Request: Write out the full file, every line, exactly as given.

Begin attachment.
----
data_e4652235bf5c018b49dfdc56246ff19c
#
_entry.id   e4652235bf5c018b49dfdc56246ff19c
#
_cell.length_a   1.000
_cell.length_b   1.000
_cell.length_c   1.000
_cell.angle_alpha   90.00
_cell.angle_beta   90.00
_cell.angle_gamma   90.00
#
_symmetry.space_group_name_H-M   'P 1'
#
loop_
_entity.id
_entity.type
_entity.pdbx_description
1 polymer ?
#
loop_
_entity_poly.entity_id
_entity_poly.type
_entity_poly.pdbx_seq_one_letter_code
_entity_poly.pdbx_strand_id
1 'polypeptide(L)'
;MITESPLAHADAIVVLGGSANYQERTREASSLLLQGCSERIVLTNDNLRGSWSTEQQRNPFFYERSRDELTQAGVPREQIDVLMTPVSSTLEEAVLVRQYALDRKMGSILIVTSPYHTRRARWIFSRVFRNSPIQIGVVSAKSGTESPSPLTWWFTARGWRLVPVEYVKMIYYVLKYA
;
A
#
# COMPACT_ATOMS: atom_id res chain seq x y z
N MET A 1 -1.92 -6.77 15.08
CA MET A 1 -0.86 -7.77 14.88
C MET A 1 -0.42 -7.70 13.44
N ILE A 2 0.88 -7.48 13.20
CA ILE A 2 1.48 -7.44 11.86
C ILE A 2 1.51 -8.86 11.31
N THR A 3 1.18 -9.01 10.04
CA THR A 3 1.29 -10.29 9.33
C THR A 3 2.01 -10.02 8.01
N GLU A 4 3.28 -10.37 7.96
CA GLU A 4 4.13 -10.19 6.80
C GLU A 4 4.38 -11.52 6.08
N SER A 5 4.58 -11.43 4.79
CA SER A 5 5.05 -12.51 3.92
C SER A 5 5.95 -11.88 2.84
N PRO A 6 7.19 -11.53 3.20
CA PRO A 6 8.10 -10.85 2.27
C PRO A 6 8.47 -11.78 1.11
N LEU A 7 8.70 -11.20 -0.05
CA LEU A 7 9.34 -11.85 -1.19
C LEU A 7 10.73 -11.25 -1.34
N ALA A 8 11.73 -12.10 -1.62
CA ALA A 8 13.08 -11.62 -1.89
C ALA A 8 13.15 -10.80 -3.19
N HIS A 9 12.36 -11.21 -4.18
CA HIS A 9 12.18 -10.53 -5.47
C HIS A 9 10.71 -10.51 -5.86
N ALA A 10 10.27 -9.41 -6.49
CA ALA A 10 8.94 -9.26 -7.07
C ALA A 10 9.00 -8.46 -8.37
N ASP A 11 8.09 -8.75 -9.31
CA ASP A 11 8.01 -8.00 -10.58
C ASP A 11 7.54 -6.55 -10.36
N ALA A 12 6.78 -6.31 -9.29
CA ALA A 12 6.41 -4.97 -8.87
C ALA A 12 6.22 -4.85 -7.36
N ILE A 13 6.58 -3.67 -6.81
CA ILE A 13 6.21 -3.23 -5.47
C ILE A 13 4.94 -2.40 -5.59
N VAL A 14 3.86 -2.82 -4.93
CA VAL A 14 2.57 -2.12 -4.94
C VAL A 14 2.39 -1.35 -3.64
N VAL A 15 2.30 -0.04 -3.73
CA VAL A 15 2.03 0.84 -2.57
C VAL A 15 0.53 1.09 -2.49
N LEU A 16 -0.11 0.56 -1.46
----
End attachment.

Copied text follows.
data_e4652235bf5c018b49dfdc56246ff19c
#
_entry.id   e4652235bf5c018b49dfdc56246ff19c
#
_cell.length_a   1.000
_cell.length_b   1.000
_cell.length_c   1.000
_cell.angle_alpha   90.00
_cell.angle_beta   90.00
_cell.angle_gamma   90.00
#
_symmetry.space_group_name_H-M   'P 1'
#
loop_
_entity.id
_entity.type
_entity.pdbx_description
1 polymer ?
#
loop_
_entity_poly.entity_id
_entity_poly.type
_entity_poly.pdbx_seq_one_letter_code
_entity_poly.pdbx_strand_id
1 'polypeptide(L)'
;MITESPLAHADAIVVLGGSANYQERTREASSLLLQGCSERIVLTNDNLRGSWSTEQQRNPFFYERSRDELTQAGVPREQIDVLMTPVSSTLEEAVLVRQYALDRKMGSILIVTSPYHTRRARWIFSRVFRNSPIQIGVVSAKSGTESPSPLTWWFTARGWRLVPVEYVKMIYYVLKYA
;
A
#
# COMPACT_ATOMS: atom_id res chain seq x y z
N MET A 1 -1.92 -6.77 15.08
CA MET A 1 -0.86 -7.77 14.88
C MET A 1 -0.42 -7.70 13.44
N ILE A 2 0.88 -7.48 13.20
CA ILE A 2 1.48 -7.44 11.86
C ILE A 2 1.51 -8.86 11.31
N THR A 3 1.18 -9.01 10.04
CA THR A 3 1.29 -10.29 9.33
C THR A 3 2.01 -10.02 8.01
N GLU A 4 3.28 -10.37 7.96
CA GLU A 4 4.13 -10.19 6.80
C GLU A 4 4.38 -11.52 6.08
N SER A 5 4.58 -11.43 4.79
CA SER A 5 5.05 -12.51 3.92
C SER A 5 5.95 -11.88 2.84
N PRO A 6 7.19 -11.53 3.20
CA PRO A 6 8.10 -10.85 2.27
C PRO A 6 8.47 -11.78 1.11
N LEU A 7 8.70 -11.20 -0.05
CA LEU A 7 9.34 -11.85 -1.19
C LEU A 7 10.73 -11.25 -1.34
N ALA A 8 11.73 -12.10 -1.62
CA ALA A 8 13.08 -11.62 -1.89
C ALA A 8 13.15 -10.80 -3.19
N HIS A 9 12.36 -11.21 -4.18
CA HIS A 9 12.18 -10.53 -5.47
C HIS A 9 10.71 -10.51 -5.86
N ALA A 10 10.27 -9.41 -6.49
CA ALA A 10 8.94 -9.26 -7.07
C ALA A 10 9.00 -8.46 -8.37
N ASP A 11 8.09 -8.75 -9.31
CA ASP A 11 8.01 -8.00 -10.58
C ASP A 11 7.54 -6.55 -10.36
N ALA A 12 6.78 -6.31 -9.29
CA ALA A 12 6.41 -4.97 -8.87
C ALA A 12 6.22 -4.85 -7.36
N ILE A 13 6.58 -3.67 -6.81
CA ILE A 13 6.21 -3.23 -5.47
C ILE A 13 4.94 -2.40 -5.59
N VAL A 14 3.86 -2.82 -4.93
CA VAL A 14 2.57 -2.12 -4.94
C VAL A 14 2.39 -1.35 -3.64
N VAL A 15 2.30 -0.04 -3.73
CA VAL A 15 2.03 0.84 -2.57
C VAL A 15 0.53 1.09 -2.49
N LEU A 16 -0.11 0.56 -1.46